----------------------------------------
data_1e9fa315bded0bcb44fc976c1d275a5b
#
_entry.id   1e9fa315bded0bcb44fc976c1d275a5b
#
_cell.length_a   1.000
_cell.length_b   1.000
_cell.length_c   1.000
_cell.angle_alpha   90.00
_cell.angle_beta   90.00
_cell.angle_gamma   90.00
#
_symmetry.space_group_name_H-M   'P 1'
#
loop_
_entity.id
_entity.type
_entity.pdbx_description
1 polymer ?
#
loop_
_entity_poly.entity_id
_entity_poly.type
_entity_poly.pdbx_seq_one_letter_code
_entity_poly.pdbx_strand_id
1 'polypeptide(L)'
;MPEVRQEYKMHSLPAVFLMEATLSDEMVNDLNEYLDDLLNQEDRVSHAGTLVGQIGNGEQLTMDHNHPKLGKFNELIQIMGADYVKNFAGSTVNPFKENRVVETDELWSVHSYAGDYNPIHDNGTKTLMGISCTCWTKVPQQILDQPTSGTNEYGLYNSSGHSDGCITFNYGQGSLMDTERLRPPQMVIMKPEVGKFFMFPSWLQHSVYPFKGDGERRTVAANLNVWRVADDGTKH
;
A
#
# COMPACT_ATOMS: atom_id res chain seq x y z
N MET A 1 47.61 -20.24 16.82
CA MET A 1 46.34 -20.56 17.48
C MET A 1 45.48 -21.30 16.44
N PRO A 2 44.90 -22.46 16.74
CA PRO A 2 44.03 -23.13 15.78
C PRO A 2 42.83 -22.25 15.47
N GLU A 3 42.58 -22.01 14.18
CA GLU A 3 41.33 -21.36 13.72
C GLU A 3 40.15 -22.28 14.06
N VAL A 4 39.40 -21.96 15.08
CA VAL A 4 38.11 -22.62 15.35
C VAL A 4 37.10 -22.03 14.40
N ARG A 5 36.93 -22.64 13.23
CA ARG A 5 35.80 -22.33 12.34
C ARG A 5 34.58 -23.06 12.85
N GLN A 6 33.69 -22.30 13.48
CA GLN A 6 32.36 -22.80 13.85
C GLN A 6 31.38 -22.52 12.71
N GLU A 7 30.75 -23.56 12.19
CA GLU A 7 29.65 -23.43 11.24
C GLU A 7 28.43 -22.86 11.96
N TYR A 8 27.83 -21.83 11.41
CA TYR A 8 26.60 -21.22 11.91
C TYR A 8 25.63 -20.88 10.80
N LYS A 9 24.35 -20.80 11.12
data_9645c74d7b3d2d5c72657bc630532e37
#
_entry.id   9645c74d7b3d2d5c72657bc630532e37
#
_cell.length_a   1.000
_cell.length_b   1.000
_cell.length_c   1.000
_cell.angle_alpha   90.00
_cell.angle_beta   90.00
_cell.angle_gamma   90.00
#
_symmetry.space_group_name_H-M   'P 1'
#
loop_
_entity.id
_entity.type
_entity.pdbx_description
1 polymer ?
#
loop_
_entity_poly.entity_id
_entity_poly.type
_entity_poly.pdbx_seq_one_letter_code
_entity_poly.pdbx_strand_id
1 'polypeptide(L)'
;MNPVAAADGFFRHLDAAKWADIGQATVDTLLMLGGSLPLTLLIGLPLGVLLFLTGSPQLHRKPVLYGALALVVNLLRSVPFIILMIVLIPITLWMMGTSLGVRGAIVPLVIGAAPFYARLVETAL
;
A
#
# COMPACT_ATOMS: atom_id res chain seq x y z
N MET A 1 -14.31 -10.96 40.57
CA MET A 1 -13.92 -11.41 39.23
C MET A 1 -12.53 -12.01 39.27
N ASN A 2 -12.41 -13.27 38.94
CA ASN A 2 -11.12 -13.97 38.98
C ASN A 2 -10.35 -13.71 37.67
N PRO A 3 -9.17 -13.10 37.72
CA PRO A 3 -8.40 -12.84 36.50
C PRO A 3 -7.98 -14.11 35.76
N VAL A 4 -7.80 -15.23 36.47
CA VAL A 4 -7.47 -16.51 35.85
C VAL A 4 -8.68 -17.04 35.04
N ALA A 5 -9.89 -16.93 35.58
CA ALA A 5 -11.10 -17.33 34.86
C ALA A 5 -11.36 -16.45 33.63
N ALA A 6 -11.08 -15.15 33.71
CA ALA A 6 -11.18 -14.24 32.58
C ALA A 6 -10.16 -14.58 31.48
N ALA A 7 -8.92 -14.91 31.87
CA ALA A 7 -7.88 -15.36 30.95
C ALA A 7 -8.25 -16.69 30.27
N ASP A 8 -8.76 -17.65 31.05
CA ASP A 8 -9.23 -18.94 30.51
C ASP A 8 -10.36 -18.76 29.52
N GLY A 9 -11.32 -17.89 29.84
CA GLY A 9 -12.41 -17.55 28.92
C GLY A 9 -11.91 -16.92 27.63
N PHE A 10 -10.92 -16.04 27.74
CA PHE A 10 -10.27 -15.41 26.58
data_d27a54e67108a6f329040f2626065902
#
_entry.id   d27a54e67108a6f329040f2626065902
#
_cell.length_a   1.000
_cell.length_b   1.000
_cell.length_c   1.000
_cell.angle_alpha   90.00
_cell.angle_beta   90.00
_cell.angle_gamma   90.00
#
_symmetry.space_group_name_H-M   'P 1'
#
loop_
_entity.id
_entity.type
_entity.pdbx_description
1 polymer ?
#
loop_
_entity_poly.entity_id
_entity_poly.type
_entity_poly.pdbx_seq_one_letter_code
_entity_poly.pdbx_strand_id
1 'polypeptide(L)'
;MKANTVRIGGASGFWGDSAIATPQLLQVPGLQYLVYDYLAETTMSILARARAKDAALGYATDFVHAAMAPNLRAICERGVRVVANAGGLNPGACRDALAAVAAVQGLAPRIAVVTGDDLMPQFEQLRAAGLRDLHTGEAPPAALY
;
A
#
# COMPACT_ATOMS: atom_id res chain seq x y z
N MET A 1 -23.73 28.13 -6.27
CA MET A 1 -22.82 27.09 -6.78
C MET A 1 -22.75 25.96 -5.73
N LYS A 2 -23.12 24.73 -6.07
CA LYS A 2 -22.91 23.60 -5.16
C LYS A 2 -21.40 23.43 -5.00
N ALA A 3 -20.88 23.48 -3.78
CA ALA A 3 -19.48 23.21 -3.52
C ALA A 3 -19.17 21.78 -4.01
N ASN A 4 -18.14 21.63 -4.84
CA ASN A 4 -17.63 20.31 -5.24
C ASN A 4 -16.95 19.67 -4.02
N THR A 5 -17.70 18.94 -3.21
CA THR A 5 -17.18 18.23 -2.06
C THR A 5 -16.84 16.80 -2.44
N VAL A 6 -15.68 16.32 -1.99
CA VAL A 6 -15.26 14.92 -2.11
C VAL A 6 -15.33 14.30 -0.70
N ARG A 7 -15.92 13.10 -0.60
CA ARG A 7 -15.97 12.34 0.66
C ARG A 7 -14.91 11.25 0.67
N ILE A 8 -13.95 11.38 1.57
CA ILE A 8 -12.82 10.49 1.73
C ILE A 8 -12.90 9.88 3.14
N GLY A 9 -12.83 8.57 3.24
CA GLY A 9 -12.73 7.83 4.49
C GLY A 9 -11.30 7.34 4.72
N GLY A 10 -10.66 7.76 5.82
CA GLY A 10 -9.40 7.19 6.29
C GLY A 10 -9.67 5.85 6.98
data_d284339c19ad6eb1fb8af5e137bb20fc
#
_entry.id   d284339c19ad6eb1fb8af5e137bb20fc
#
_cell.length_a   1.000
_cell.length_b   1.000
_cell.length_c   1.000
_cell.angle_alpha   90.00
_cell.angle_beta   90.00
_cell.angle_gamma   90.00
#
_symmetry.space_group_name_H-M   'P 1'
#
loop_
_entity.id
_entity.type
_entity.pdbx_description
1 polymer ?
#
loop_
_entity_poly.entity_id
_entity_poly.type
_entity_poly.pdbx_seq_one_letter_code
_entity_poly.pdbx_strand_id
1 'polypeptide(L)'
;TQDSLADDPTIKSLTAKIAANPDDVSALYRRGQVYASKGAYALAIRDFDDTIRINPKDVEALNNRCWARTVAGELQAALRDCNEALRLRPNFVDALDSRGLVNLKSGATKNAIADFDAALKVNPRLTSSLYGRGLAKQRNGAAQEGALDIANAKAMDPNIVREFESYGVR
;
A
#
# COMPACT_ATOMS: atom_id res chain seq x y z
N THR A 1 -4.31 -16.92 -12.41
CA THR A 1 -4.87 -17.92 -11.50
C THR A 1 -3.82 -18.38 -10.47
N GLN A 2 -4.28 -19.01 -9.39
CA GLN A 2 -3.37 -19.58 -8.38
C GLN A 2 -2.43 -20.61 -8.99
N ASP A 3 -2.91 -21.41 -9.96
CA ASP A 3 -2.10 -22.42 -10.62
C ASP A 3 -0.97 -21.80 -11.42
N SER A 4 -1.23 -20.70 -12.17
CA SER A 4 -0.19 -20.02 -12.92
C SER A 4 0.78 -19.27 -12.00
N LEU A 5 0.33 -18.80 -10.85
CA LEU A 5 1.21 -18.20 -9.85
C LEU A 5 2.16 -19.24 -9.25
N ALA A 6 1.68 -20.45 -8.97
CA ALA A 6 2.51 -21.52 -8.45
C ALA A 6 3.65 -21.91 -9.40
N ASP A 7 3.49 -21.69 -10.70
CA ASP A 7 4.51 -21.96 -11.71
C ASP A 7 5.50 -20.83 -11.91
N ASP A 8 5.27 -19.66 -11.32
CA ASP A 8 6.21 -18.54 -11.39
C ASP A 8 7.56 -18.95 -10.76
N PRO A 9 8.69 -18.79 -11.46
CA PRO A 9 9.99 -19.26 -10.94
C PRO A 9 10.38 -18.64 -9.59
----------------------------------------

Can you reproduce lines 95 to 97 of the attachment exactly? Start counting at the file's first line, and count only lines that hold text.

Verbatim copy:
N VAL A 4 -7.80 -15.23 36.47
CA VAL A 4 -7.47 -16.51 35.85
C VAL A 4 -8.68 -17.04 35.04